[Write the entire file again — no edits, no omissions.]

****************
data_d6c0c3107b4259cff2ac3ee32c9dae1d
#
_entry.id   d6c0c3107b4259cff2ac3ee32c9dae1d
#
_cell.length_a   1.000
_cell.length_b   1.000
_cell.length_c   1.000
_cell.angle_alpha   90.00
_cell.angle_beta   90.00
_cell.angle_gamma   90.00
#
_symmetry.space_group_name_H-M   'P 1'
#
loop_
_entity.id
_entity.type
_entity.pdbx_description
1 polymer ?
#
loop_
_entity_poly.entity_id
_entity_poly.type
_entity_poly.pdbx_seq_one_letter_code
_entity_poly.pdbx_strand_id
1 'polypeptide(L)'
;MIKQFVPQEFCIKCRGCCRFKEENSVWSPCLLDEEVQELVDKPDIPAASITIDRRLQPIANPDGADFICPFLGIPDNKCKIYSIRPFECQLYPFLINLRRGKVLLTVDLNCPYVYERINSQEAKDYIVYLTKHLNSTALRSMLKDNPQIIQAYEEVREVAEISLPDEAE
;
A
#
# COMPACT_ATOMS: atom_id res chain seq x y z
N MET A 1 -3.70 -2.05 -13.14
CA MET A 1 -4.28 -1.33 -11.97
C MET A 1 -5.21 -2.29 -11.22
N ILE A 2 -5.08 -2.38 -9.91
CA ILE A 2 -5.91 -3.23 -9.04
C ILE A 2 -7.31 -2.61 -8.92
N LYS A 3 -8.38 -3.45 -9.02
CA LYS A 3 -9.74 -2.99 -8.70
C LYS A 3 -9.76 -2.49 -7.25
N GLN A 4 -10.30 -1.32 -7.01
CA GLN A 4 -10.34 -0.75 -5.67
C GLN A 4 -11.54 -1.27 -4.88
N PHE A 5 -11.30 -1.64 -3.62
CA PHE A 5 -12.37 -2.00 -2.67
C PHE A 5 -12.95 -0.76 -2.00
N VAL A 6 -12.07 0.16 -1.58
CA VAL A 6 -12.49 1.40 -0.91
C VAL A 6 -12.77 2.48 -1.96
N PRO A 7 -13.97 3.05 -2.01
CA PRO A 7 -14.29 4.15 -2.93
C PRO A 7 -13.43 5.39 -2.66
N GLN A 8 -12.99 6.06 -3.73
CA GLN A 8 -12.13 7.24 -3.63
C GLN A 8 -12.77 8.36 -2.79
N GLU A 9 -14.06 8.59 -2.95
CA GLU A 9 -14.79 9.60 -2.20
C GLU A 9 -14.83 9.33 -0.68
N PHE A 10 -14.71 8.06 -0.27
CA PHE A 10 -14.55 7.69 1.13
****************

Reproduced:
data_d6c0c3107b4259cff2ac3ee32c9dae1d
#
_entry.id   d6c0c3107b4259cff2ac3ee32c9dae1d
#
_cell.length_a   1.000
_cell.length_b   1.000
_cell.length_c   1.000
_cell.angle_alpha   90.00
_cell.angle_beta   90.00
_cell.angle_gamma   90.00
#
_symmetry.space_group_name_H-M   'P 1'
#
loop_
_entity.id
_entity.type
_entity.pdbx_description
1 polymer ?
#
loop_
_entity_poly.entity_id
_entity_poly.type
_entity_poly.pdbx_seq_one_letter_code
_entity_poly.pdbx_strand_id
1 'polypeptide(L)'
;MIKQFVPQEFCIKCRGCCRFKEENSVWSPCLLDEEVQELVDKPDIPAASITIDRRLQPIANPDGADFICPFLGIPDNKCKIYSIRPFECQLYPFLINLRRGKVLLTVDLNCPYVYERINSQEAKDYIVYLTKHLNSTALRSMLKDNPQIIQAYEEVREVAEISLPDEAE
;
A
#
# COMPACT_ATOMS: atom_id res chain seq x y z
N MET A 1 -3.70 -2.05 -13.14
CA MET A 1 -4.28 -1.33 -11.97
C MET A 1 -5.21 -2.29 -11.22
N ILE A 2 -5.08 -2.38 -9.91
CA ILE A 2 -5.91 -3.23 -9.04
C ILE A 2 -7.31 -2.61 -8.92
N LYS A 3 -8.38 -3.45 -9.02
CA LYS A 3 -9.74 -2.99 -8.70
C LYS A 3 -9.76 -2.49 -7.25
N GLN A 4 -10.30 -1.32 -7.01
CA GLN A 4 -10.34 -0.75 -5.67
C GLN A 4 -11.54 -1.27 -4.88
N PHE A 5 -11.30 -1.64 -3.62
CA PHE A 5 -12.37 -2.00 -2.67
C PHE A 5 -12.95 -0.76 -2.00
N VAL A 6 -12.07 0.16 -1.58
CA VAL A 6 -12.49 1.40 -0.91
C VAL A 6 -12.77 2.48 -1.96
N PRO A 7 -13.97 3.05 -2.01
CA PRO A 7 -14.29 4.15 -2.93
C PRO A 7 -13.43 5.39 -2.66
N GLN A 8 -12.99 6.06 -3.73
CA GLN A 8 -12.13 7.24 -3.63
C GLN A 8 -12.77 8.36 -2.79
N GLU A 9 -14.06 8.59 -2.95
CA GLU A 9 -14.79 9.60 -2.20
C GLU A 9 -14.83 9.33 -0.68
N PHE A 10 -14.71 8.06 -0.27
CA PHE A 10 -14.55 7.69 1.13